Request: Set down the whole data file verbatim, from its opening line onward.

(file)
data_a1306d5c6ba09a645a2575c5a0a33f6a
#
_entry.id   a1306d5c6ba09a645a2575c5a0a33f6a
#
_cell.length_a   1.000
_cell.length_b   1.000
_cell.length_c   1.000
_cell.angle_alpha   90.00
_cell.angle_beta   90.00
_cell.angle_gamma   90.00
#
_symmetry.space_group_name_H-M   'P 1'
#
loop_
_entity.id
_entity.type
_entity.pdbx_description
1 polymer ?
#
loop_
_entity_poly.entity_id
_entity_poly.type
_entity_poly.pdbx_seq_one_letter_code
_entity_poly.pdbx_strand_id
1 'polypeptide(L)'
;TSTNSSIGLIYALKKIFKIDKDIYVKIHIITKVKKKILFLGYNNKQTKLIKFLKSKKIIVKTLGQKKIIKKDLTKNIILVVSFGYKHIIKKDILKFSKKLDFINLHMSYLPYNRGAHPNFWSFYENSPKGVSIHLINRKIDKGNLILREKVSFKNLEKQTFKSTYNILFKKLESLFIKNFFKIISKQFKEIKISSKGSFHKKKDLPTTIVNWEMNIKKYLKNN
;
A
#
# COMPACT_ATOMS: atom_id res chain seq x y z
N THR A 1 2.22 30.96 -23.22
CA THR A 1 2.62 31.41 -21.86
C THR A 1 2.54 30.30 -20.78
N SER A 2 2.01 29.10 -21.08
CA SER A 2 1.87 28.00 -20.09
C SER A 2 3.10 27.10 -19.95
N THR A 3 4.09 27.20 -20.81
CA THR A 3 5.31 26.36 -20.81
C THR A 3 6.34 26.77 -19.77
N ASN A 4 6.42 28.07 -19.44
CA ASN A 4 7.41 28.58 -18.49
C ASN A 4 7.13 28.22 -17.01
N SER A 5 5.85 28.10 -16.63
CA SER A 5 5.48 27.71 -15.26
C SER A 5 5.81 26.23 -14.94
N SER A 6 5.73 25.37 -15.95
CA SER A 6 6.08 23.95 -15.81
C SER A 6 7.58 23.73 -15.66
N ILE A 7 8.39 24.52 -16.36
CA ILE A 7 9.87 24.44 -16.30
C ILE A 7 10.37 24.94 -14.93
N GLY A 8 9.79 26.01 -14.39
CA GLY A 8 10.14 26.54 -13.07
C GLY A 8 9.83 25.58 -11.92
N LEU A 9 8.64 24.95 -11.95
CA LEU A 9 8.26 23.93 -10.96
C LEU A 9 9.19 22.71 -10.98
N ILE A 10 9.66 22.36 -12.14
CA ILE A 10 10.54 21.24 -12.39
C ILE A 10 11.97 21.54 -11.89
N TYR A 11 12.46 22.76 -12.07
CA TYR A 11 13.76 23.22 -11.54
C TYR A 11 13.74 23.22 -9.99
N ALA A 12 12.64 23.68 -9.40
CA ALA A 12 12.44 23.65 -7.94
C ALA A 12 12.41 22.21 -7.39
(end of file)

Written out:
data_a1306d5c6ba09a645a2575c5a0a33f6a
#
_entry.id   a1306d5c6ba09a645a2575c5a0a33f6a
#
_cell.length_a   1.000
_cell.length_b   1.000
_cell.length_c   1.000
_cell.angle_alpha   90.00
_cell.angle_beta   90.00
_cell.angle_gamma   90.00
#
_symmetry.space_group_name_H-M   'P 1'
#
loop_
_entity.id
_entity.type
_entity.pdbx_description
1 polymer ?
#
loop_
_entity_poly.entity_id
_entity_poly.type
_entity_poly.pdbx_seq_one_letter_code
_entity_poly.pdbx_strand_id
1 'polypeptide(L)'
;TSTNSSIGLIYALKKIFKIDKDIYVKIHIITKVKKKILFLGYNNKQTKLIKFLKSKKIIVKTLGQKKIIKKDLTKNIILVVSFGYKHIIKKDILKFSKKLDFINLHMSYLPYNRGAHPNFWSFYENSPKGVSIHLINRKIDKGNLILREKVSFKNLEKQTFKSTYNILFKKLESLFIKNFFKIISKQFKEIKISSKGSFHKKKDLPTTIVNWEMNIKKYLKNN
;
A
#
# COMPACT_ATOMS: atom_id res chain seq x y z
N THR A 1 2.22 30.96 -23.22
CA THR A 1 2.62 31.41 -21.86
C THR A 1 2.54 30.30 -20.78
N SER A 2 2.01 29.10 -21.08
CA SER A 2 1.87 28.00 -20.09
C SER A 2 3.10 27.10 -19.95
N THR A 3 4.09 27.20 -20.81
CA THR A 3 5.31 26.36 -20.81
C THR A 3 6.34 26.77 -19.77
N ASN A 4 6.42 28.07 -19.44
CA ASN A 4 7.41 28.58 -18.49
C ASN A 4 7.13 28.22 -17.01
N SER A 5 5.85 28.10 -16.63
CA SER A 5 5.48 27.71 -15.26
C SER A 5 5.81 26.23 -14.94
N SER A 6 5.73 25.37 -15.95
CA SER A 6 6.08 23.95 -15.81
C SER A 6 7.58 23.73 -15.66
N ILE A 7 8.39 24.52 -16.36
CA ILE A 7 9.87 24.44 -16.30
C ILE A 7 10.37 24.94 -14.93
N GLY A 8 9.79 26.01 -14.39
CA GLY A 8 10.14 26.54 -13.07
C GLY A 8 9.83 25.58 -11.92
N LEU A 9 8.64 24.95 -11.95
CA LEU A 9 8.26 23.93 -10.96
C LEU A 9 9.19 22.71 -10.98
N ILE A 10 9.66 22.36 -12.14
CA ILE A 10 10.54 21.24 -12.39
C ILE A 10 11.97 21.54 -11.89
N TYR A 11 12.46 22.76 -12.07
CA TYR A 11 13.76 23.22 -11.54
C TYR A 11 13.74 23.22 -9.99
N ALA A 12 12.64 23.68 -9.40
CA ALA A 12 12.44 23.65 -7.94
C ALA A 12 12.41 22.21 -7.39